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The Rathdrum tribune. (Rathdrum, Idaho) 1903-1963, January 10, 1919, Image 1

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Persistent link: https://chroniclingamerica.loc.gov/lccn/sn88056093/1919-01-10/ed-1/seq-1/

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THE RATHDRUM TRIBUNE
RATHDRUM, KOOTENAI COUNTY, IDAHO, FRIDAY, JANUARY 30, 1919
«1.00 PER YEAR
vol. xxiv, no. aa
•T
Li
Career Was Full ol Créât
Achievements.
His
in
just
into
the
was
ed
our
is
a
on
From 1884 to 1886
,
In 1 897 Presi
Colonel Theodore Roosevelt died at
his home, Oyster Bay, N. Y., ear'y
Monday morning, Jan. 6 . The news
came as a surprise to the country, as
he had not been considered seriously
ill, although he had been suffering
from rheumatism lor some lime.
Embolism, or a blood clot on one
lung, caused by inflammatory rheu
matlsiu, is said to have been the
direct cause of his death.
Flags throughout the nation were
put at half mast as a mark of respect
10 the great American citizen, and
world over paid
public men the
tribute to his memory.
Theodore Roosevelt, the 26th presi
dent of the United States, led a most
acti ve career, and was described bv
Grover Cleveland as the "best equip
ped politician of his time." Born in
New York city, Uct. 27, 1858, Roose
velt's early education was received by
private tutor at home and in travels
abroad. He was graduated from
Harvard university in 1880, and after
a trip to Europe, served in the New
York assembly,
he spent bis time on his cattle ranch
es in the west. Returning to New
York he reentered politics. President
Harrison appointed him a member of
the United States civil service com
mission, in which he was continued
by President Cleveland. He resigned
in 1895 to become police commission
er of New York city,
dent McKinley appointed him assist
ant secretary of the navy in which
position lie bas been credited with
instituting many reforms making for
greater efficiency. He entered the
Spanish war in 1898, and became
colonel of the Rough Riders while
serving in Cuba. After serving one
term as governor of New York he was
elected vice president in 1900, and
succeeded to the presidency upon the
death of McKinley. Rjosevelt was
the youngest president, being but 42
when be entered that office Sept. 14,
1901. He was elected in 1904 by the
largest popular vote ever received by
a president, and crowded the succeed
ing four years with achievements stall
fre-h in the public mind. On retim
ing from this office March 4, 1909, he
made a bunting trip to Africa. Re -
turning from this trip he evinced
great dissatisfaction at the policy of
Taft, his successor, and organizing
the Progressive party caused a split in
the republican party which resulted
in the election of Wilson in 1912.
In 1914 Roosevelt headed an ex
ploring expedition in South America
and discovered a large river which
the Brizilian government named for j
him. His later years have been spent
chiefly in peaking, lecturing and
writing. Especially since the Europ
can war broke out, his activity in the
welfare of America and Americanism
Iris been most marked. He voiced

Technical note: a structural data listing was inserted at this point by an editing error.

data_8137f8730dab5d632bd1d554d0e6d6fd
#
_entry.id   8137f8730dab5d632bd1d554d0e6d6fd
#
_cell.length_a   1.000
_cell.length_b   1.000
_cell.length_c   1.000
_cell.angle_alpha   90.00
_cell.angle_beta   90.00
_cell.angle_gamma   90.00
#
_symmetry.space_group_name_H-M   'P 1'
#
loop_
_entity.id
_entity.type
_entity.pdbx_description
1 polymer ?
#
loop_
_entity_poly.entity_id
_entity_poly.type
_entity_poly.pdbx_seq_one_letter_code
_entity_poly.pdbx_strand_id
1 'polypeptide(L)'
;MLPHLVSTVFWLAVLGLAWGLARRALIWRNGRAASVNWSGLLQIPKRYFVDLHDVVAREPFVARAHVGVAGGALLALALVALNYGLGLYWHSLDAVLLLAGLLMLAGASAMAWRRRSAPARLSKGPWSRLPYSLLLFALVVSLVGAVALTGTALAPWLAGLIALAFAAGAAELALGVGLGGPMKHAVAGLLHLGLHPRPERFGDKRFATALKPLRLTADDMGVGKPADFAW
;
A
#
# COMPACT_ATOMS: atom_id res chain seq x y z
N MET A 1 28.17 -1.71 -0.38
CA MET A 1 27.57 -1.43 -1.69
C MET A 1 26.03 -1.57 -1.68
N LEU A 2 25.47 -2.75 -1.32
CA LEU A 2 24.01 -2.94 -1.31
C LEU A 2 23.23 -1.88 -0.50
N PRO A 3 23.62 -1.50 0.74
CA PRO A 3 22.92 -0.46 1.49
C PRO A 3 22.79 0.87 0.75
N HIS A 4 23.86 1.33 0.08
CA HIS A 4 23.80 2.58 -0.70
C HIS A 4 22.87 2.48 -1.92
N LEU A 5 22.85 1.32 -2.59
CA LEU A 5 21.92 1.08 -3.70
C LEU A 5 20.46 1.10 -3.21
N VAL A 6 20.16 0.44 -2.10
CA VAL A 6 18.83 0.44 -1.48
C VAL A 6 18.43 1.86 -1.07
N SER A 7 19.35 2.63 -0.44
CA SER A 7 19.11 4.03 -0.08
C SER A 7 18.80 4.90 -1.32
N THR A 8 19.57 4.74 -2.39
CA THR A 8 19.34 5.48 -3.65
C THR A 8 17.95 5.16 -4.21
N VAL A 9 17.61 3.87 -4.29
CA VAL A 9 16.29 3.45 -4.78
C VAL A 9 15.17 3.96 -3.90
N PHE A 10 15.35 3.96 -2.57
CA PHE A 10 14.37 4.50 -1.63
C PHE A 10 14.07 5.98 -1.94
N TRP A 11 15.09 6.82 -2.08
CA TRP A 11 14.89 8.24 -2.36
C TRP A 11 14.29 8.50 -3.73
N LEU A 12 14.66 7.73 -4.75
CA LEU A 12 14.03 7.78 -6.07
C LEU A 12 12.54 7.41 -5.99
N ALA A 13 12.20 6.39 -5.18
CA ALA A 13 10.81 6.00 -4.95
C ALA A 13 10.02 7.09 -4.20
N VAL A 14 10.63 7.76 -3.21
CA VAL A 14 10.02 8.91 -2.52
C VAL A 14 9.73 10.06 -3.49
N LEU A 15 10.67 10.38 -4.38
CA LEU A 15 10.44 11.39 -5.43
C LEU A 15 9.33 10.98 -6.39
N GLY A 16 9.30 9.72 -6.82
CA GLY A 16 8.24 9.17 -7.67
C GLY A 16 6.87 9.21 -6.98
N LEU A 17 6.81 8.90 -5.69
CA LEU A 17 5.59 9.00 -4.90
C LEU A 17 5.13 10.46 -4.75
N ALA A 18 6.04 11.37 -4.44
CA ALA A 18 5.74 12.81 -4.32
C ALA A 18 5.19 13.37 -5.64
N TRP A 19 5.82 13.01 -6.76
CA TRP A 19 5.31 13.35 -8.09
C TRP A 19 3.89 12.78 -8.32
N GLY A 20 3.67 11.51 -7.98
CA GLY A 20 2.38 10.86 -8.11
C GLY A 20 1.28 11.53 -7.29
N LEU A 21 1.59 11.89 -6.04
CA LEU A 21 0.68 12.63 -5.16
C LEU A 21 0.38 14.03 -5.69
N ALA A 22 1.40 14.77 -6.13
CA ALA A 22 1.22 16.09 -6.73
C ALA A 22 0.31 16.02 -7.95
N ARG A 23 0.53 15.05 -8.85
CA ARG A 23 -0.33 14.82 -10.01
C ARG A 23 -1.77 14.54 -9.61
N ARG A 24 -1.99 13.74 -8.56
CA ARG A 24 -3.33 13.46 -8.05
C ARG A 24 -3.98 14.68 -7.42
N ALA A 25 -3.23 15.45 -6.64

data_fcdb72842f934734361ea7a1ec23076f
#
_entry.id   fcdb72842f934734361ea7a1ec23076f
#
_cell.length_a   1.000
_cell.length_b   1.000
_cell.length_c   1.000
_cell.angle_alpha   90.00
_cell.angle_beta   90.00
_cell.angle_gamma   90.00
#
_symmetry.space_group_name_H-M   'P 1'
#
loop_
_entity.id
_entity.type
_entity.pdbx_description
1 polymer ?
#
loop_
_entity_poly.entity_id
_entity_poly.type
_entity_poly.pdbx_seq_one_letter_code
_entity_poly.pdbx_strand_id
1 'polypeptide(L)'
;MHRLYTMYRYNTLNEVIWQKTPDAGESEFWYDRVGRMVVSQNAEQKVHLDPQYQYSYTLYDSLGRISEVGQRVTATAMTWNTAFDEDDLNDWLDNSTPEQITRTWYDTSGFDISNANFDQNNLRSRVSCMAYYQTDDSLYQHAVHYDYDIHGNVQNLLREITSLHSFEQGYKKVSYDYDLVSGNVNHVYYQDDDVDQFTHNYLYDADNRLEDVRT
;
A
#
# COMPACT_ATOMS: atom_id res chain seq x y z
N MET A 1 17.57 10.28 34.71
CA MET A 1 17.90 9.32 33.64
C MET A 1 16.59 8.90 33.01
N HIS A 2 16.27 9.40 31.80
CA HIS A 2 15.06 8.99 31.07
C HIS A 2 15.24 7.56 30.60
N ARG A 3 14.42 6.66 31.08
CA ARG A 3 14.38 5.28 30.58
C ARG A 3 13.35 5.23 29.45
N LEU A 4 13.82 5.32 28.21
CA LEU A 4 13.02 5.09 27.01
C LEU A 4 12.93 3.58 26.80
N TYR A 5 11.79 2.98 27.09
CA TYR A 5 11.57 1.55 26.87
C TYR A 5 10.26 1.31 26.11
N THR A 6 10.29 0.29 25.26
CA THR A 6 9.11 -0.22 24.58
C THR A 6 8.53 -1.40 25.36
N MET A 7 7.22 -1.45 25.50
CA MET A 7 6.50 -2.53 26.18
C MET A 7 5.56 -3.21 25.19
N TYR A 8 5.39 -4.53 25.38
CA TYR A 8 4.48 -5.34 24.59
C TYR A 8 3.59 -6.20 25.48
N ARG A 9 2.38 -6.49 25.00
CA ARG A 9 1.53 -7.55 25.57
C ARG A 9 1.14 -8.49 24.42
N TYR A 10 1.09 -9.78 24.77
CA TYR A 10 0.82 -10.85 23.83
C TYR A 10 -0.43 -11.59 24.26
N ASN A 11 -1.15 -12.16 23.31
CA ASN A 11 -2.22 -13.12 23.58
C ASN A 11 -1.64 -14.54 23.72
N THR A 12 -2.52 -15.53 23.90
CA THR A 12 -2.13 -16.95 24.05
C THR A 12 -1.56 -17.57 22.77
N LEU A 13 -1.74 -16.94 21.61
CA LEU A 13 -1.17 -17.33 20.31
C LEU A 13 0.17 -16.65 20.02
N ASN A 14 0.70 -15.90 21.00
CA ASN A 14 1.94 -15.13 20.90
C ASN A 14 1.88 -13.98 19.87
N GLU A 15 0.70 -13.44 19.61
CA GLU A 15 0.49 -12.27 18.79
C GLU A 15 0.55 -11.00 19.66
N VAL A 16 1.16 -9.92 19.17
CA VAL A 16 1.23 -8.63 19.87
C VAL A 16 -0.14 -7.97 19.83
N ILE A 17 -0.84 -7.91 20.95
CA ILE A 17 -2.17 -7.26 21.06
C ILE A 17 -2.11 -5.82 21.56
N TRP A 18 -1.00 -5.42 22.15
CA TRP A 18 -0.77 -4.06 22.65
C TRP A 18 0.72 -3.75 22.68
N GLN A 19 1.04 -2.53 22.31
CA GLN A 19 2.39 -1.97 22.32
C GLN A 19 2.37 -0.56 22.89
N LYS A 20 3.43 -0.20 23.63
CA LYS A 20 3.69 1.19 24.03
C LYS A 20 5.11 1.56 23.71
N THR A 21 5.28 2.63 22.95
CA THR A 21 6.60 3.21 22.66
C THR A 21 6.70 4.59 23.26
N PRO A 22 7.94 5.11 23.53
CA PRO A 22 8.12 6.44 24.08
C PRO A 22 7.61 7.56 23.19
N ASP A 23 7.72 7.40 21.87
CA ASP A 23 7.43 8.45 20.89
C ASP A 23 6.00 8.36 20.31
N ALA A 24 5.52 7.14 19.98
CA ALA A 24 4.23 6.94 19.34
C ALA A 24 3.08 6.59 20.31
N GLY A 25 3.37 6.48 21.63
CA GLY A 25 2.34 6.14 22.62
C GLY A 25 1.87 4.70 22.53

strong arguments for preparedness
since 1914 and was tireless in warn
ing the country of the German
menace to world liberty.
□ Roosevelt leaves a widow, four sons
and two daughters. His sons all
served in the war. One son, Quentin,
was killed in au air battle in France
last summer, and Archie was severely
wounded inaction. Theodore, Jr.,
is a m»jor;and Kermit a lieutenaot iu
the British army in Mesopotamia.
United
Gold production in the
States in 1918 fell to 3,313,000 tine
worth $68,493,000, the lowest
ounces,
in 20 years, and silver production
dropped to 67,879,000 floe quotes,
worth $67,879,000 at the standard
government price of $1 an ouuce, the
smallest record since 1913.
LETTERS FROM SOLDIERS
Mark W. Egbers.
Following is a part, of a letter
written to Attorney Miles Egbers by
His brother, Mark W. Egbers, private
in Co. F, 303d Infantry, « 1 st division,
just prior Lu starting on the march
into Germany to form part of the
army of occupation. (Since that time will
the orders were, changed and the « 1 st road
was brought back to France, scbedul- a
ed for eurly return home ) ed
Meaulbeke, IJelgium, Dec. 1, 1918.
Dear Brother: We marched from
our billets in the country (barns) to
billets in the edge of this town. It mo
is cold here hut we expect to move q U
soon ' be
1 have been in Belgium now about
- , , ,
a month and a half. We have fought
. »
on three different fronts. Have done
much hiking. The last front was
easy. No one in our company was e< 3
killed. The Germans merely left
rear guards We were scheduled to levy
advance on them the morning hostii
itics ceased. The news came just in
time. When word came many would e( j
not believe, but the silencing ol the 0 f
big guns was convincing and the
losing boys were happy to pay their
little bets.
The worst and toughest siege of all
was in France in the Argonne forest.
Machine gun tire was bad. The
artillery also claimed a large toll in
some places. Many'of the boys who
were wounded there are now return
ing to the company again. We are tax
sure glad to see them back looking so
well, but some of them who were
more severely wounded died in the
hospitais. Two of my closest friends,
, . . »
theories I associated with most, were
, .... , >
both killed in the held onlv a few